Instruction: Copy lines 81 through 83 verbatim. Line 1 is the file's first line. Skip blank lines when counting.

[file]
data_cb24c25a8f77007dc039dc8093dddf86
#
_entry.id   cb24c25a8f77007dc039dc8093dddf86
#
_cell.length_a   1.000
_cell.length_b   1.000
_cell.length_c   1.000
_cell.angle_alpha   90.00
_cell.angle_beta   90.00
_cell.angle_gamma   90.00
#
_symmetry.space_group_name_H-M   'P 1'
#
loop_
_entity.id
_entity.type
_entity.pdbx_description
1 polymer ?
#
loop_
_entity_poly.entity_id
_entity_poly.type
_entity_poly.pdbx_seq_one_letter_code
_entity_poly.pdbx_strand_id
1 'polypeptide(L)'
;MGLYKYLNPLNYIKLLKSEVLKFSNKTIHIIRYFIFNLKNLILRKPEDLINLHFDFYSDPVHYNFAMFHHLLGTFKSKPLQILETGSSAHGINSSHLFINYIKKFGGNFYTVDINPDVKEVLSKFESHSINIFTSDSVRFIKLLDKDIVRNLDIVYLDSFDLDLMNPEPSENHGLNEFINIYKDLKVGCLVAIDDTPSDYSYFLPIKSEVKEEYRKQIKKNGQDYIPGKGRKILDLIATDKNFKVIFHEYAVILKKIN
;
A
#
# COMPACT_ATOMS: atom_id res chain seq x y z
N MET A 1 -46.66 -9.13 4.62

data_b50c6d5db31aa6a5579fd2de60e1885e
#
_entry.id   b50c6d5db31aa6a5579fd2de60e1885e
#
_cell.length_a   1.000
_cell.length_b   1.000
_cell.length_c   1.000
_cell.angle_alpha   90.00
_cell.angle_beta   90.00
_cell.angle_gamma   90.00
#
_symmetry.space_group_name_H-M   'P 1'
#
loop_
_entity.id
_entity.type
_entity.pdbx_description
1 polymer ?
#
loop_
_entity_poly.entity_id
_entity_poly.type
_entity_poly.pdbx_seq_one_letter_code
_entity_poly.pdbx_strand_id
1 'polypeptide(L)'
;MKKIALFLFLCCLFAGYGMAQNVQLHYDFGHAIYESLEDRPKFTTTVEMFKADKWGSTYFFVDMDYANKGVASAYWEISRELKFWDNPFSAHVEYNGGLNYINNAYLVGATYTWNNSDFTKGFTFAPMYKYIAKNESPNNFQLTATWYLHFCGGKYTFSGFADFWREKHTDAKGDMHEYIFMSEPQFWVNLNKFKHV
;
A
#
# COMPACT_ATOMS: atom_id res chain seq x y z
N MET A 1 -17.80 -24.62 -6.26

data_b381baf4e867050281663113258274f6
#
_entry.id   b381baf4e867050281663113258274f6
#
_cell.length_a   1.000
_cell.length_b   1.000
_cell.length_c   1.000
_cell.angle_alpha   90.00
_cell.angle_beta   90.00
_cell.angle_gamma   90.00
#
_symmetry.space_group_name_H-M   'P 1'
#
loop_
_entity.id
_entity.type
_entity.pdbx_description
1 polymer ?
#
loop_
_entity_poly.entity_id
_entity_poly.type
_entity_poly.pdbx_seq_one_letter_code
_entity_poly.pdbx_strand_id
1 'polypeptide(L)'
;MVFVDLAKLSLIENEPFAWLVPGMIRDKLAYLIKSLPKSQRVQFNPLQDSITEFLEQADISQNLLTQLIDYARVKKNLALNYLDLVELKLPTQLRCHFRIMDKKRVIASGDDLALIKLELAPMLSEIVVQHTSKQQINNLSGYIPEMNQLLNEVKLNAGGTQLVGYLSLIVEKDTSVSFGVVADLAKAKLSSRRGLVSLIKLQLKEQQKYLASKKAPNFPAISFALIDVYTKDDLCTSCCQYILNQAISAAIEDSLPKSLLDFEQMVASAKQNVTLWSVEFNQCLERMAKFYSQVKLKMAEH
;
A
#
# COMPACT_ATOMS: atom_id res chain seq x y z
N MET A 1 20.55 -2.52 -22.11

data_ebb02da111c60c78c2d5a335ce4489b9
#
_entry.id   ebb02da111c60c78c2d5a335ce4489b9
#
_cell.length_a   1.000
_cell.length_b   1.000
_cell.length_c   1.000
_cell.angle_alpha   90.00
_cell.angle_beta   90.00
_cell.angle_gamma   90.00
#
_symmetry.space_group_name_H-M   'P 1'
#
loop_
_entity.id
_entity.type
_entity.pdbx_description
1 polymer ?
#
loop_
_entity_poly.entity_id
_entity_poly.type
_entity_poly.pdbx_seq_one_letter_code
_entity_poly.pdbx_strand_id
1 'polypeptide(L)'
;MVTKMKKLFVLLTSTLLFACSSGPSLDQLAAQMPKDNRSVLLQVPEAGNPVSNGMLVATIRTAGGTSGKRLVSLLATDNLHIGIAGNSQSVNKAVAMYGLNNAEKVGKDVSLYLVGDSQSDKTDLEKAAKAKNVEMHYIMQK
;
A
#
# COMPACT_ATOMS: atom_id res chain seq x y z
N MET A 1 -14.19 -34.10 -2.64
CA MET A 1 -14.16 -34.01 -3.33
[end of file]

#
loop_
_entity_poly.entity_id